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Re: BUG #6200: standby bad memory allocations on SELECT

From: Robert Haas <robertmhaas(at)gmail(dot)com>
To: Bridget Frey <bridget(dot)frey(at)redfin(dot)com>
Cc: pgsql-bugs(at)postgresql(dot)org
Subject: Re: BUG #6200: standby bad memory allocations on SELECT
Date: 2012-01-27 14:31:43
Message-ID: CA+TgmoZ6S5e46xThsHKv6-vV58f==D4_TH_ECB2sQsZRngL+8Q@mail.gmail.com (view raw or flat)
Thread:
Lists: pgsql-bugs
On Mon, Jan 23, 2012 at 3:22 PM, Bridget Frey <bridget(dot)frey(at)redfin(dot)com> wrote:
> Hello,
> We upgraded to postgres 9.1.2 two weeks ago, and we are also experiencing an
> issue that seems very similar to the one reported as bug 6200.  We see
> approximately 2 dozen alloc errors per day across 3 slaves, and we are
> getting one segfault approximately every 3 days.  We did not experience this
> issue before our upgrade (we were on version 8.4, and used skytools for
> replication).
>
> We are attempting to get a core dump on segfault (our last attempt did not
> work due to a config issue for the core dump).  We're also attempting to
> repro the alloc errors on a test setup, but it seems like we may need quite
> a bit of load to trigger the issue.  We're not certain that the alloc issues
> and the sefaults are "the same issue" - but it seems that it may be since
> the OP for bug 6200 sees the same behavior.  We have seen no issues on the
> master, all alloc errors and segfaults have been on the slaves.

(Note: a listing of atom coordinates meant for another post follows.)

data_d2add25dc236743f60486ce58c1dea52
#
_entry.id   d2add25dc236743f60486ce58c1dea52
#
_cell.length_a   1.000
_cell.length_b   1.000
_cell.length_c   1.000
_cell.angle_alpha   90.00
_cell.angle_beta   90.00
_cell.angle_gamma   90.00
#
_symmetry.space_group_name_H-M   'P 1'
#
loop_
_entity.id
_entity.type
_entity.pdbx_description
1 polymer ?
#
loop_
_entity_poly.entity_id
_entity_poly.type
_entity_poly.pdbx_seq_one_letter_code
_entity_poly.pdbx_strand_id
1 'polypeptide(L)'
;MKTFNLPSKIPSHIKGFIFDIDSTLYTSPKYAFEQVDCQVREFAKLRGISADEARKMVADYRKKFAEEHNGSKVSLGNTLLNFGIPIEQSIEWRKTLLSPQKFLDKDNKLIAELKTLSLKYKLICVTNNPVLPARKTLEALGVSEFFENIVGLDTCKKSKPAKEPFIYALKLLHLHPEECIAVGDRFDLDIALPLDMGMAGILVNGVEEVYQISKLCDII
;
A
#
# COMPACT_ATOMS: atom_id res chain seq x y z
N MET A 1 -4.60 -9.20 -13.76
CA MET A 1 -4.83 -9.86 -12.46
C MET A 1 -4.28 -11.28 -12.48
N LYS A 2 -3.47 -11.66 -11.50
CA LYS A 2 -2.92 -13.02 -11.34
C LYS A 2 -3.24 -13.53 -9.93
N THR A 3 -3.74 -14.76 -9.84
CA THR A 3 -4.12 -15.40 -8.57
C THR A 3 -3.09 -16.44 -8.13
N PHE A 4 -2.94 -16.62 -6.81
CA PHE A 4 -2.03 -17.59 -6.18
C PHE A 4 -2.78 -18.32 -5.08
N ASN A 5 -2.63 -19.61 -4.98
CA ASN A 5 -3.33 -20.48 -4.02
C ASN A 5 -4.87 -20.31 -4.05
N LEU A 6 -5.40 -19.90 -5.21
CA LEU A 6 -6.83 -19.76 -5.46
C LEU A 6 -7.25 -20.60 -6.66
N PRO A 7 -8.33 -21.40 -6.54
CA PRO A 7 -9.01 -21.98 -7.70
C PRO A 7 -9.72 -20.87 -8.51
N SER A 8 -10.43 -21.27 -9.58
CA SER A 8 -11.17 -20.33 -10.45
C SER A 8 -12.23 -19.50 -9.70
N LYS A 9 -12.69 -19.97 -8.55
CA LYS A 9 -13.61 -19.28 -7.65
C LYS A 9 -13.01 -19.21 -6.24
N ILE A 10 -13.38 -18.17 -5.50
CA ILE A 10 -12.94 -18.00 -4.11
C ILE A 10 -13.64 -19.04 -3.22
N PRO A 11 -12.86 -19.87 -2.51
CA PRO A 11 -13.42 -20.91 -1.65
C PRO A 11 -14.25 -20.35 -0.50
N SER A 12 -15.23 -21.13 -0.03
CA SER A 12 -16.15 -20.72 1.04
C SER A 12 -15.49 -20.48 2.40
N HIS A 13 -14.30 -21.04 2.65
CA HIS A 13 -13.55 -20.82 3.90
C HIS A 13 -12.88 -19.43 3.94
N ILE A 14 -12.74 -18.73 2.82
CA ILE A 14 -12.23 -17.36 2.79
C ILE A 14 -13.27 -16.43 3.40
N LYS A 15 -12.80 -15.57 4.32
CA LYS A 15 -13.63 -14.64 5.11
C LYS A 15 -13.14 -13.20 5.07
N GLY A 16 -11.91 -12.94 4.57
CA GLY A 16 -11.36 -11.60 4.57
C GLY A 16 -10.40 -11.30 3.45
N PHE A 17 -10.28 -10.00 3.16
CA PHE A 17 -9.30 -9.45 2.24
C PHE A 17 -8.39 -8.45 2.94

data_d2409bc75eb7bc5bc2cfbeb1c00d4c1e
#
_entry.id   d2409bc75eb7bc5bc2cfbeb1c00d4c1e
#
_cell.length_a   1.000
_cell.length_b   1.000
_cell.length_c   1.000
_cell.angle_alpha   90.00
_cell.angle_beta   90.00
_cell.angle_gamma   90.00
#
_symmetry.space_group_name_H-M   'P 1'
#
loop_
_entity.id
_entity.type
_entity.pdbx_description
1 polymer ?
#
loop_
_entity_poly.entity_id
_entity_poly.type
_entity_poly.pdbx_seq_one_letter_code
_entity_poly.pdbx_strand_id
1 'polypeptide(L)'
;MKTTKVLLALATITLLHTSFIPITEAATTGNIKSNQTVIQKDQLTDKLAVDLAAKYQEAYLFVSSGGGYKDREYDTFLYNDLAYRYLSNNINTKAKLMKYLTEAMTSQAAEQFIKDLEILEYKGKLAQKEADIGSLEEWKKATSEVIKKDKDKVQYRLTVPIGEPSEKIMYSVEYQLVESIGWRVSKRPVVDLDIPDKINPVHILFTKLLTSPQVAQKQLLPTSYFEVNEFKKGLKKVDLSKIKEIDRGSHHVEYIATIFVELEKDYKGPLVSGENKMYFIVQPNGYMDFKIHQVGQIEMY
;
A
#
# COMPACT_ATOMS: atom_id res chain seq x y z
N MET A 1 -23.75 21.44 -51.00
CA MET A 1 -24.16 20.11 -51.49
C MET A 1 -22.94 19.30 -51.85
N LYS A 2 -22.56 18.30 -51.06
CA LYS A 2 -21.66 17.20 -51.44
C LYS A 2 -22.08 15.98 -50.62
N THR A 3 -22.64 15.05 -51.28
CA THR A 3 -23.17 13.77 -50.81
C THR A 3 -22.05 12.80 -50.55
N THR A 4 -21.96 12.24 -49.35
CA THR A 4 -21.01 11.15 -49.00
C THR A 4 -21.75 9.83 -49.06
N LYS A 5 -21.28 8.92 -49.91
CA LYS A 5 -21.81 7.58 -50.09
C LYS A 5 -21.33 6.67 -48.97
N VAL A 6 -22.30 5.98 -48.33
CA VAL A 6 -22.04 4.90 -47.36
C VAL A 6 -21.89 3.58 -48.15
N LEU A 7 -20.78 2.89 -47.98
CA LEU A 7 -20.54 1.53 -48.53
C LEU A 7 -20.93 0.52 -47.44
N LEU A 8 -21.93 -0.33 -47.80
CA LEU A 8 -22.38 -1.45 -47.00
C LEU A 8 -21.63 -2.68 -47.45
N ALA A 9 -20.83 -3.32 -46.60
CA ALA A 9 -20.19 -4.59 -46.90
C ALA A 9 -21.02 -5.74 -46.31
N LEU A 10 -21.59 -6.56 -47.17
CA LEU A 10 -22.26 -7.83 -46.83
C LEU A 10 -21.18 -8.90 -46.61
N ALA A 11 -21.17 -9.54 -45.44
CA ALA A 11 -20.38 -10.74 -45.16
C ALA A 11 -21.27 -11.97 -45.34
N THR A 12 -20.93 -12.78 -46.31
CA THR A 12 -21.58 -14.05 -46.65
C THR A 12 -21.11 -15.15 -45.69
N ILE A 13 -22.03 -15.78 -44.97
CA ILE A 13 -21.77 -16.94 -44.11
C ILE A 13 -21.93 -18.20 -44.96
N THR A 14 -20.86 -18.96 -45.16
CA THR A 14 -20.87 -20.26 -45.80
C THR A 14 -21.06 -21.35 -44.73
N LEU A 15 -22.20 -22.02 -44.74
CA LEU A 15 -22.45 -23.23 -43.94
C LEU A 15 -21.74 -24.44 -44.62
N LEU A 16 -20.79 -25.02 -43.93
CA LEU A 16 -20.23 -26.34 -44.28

>
> We've seen the alloc errors on a few different tables, but most frequently
> on logins.  Rows are added to the logins table one-by-one, and updates
> generally happen one row at a time.  The table is pretty basic, it looks
> like this...
>
> CREATE TABLE logins
> (
>   login_id bigserial NOT NULL,
>   <snip - a bunch of columns>
>   CONSTRAINT logins_pkey PRIMARY KEY (login_id ),
>   <snip - some other constraints...>
> )
> WITH (
>   FILLFACTOR=80,
>   OIDS=FALSE
> );
>
> The queries that trigger the alloc error on this table look like this (we
> use hibernate hence the funny underscoring...)
> select login0_.login_id as login1_468_0_, l...  from logins login0_ where
> login0_.login_id=$1
>
> The alloc error in the logs looks like this:
> -01-12_080925.log:2012-01-12 17:33:46 PST [16034]: [7-1] [24/25934] ERROR:
> invalid memory alloc request size 18446744073709551613
>
> The alloc error is nearly always for size 18446744073709551613 - though we
> have seen one time where it was a different amount...

Hmm, that number in hex works out to 0xfffffffffffffffd, which makes
it sound an awful lot like the system (for some unknown reason)
attempted to allocate -3 bytes of memory.  I've seen something like
this once before on a customer system running a modified version of
PostgreSQL.  In that case, the problem turned out to be page
corruption.  Circumstances didn't permit determination of the root
cause of the page corruption, however, nor was I able to figure out
exactly how the corruption I saw resulted in an allocation request
like this.  It would be nice to figure out where in the code this is
happening and put in a higher-level guard so that we get a better
error message.

You want want to compile a modified PostgreSQL executable that puts an
extremely long sleep (like a year) just before this error is reported.
 Then, when the system hangs at that point, you can attach a debugger
and pull a stack backtrace.  Or you could insert an abort() at that
point in the code and get a backtrace from the core dump.

-- 
Robert Haas
EnterpriseDB: http://www.enterprisedb.com
The Enterprise PostgreSQL Company

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